Column | A truly special triumph by Team India

On top of the world
Kapil Dev led India to a remarkable triumph in the 1983 World Cup. File photo: Getty Images
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The week that went by marked the 37th anniversary of the great event that changed the face of Indian cricket for ever - the triumph in the ICC World Cup of 1983. The story of how underdogs India halted the West Indian juggernaut to register the biggest surprise in cricketing annals has been told and retold on numerous occasions. The various twists and turns that took place during the course of that exciting game and the nail-biting suspense it produced, which finally ended with the wild exhilaration of victory would remain etched in the mind of everyone who was fortunate to experience it. It was, simply put, the “mother of all victories”.

Even the newest entrant to the cricketing fraternity in India would have listened to the tales of Kapil Dev’s unbeaten 175 against Zimbabwe and the catch that he took to send back a marauding Viv Richards in the final. Similar fables about the all- round brilliance of Mohinder Amarnath in the last two matches, Sandeep Patil’s stroke-filled half- century in the semifinal which knocked England out of the championship, Balwinder Singh Sandhu’s magic ball that left Gordon Greenidge flummoxed, and Krishnamachari Srikkanth’s cameo in the final, where he showed little regard for the West India fast bowling quartet, have been passed on from one generation of cricket lovers to the next in the country and thus become part of the cricketing “ballads”.

However, this amazing win was not achieved riding on the shoulders of the heroic exploits of a few players; it was possible because of the efforts put in by the entire squad. This was one of the few instances in the history of the sport where the entire team rose together to attain great heights, with each member contributing far above the potential than he had hitherto been credited with. It was this extraordinary aspect that made the achievement all the more remarkable and would make this a difficult one to emulate.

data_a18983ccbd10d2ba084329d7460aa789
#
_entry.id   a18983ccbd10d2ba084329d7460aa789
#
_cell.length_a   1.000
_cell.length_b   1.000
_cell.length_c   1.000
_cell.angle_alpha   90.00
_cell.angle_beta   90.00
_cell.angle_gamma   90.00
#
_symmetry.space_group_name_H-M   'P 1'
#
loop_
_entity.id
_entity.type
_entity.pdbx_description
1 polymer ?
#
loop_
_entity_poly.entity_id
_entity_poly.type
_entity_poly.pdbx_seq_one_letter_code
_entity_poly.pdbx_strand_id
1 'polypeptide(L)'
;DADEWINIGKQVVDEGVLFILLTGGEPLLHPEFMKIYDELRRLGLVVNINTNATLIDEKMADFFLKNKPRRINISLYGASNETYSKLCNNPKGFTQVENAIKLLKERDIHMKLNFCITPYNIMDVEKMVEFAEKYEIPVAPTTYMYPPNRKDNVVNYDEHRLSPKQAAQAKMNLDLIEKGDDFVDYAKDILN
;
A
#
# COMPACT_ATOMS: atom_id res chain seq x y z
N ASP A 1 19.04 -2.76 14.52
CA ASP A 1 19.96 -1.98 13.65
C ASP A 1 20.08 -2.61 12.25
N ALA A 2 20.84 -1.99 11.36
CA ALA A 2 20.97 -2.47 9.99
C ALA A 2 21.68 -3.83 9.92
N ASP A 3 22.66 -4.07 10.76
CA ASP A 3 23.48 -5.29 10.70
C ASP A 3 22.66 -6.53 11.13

Gutsy Madan Lal

It is widely appreciated that it was the dismissal of Richards that turned the tide in favour of India in the final. Credit is generally given to Kapil in this regard as he sprinted nearly 30 yards, with his back to the pitch and held the ball running, even as it was dropping fast to the ground. Little praise is paid to Madan Lal who delivered the ball that provoked Richards to launch into a savage pull that he ended up top edging. Richards was in tremendous form and had demonstrated this in no uncertain terms after reaching the crease at the dismissal of Greenidge. He treated the Indian bowlers like club bowlers and was particularly harsh on Madan Lal. One had expected skipper Kapil to remove Madan Lal from the attack after Richards had hit him for three boundaries in an over. In fact Kapil also thought on the same lines but Madan Lal approached him and requested for one more over. It would have required tremendous self belief and courage to seek to bowl to a rampaging Richards, knowing fully well that one more poor over could probably cost his side the match. But the request of the bowler made Kapil change his mind and he decided to continue with Madan Lal. In that over, Madan Lal dismissed Desmond Haynes, which brought some relief to the Indian camp.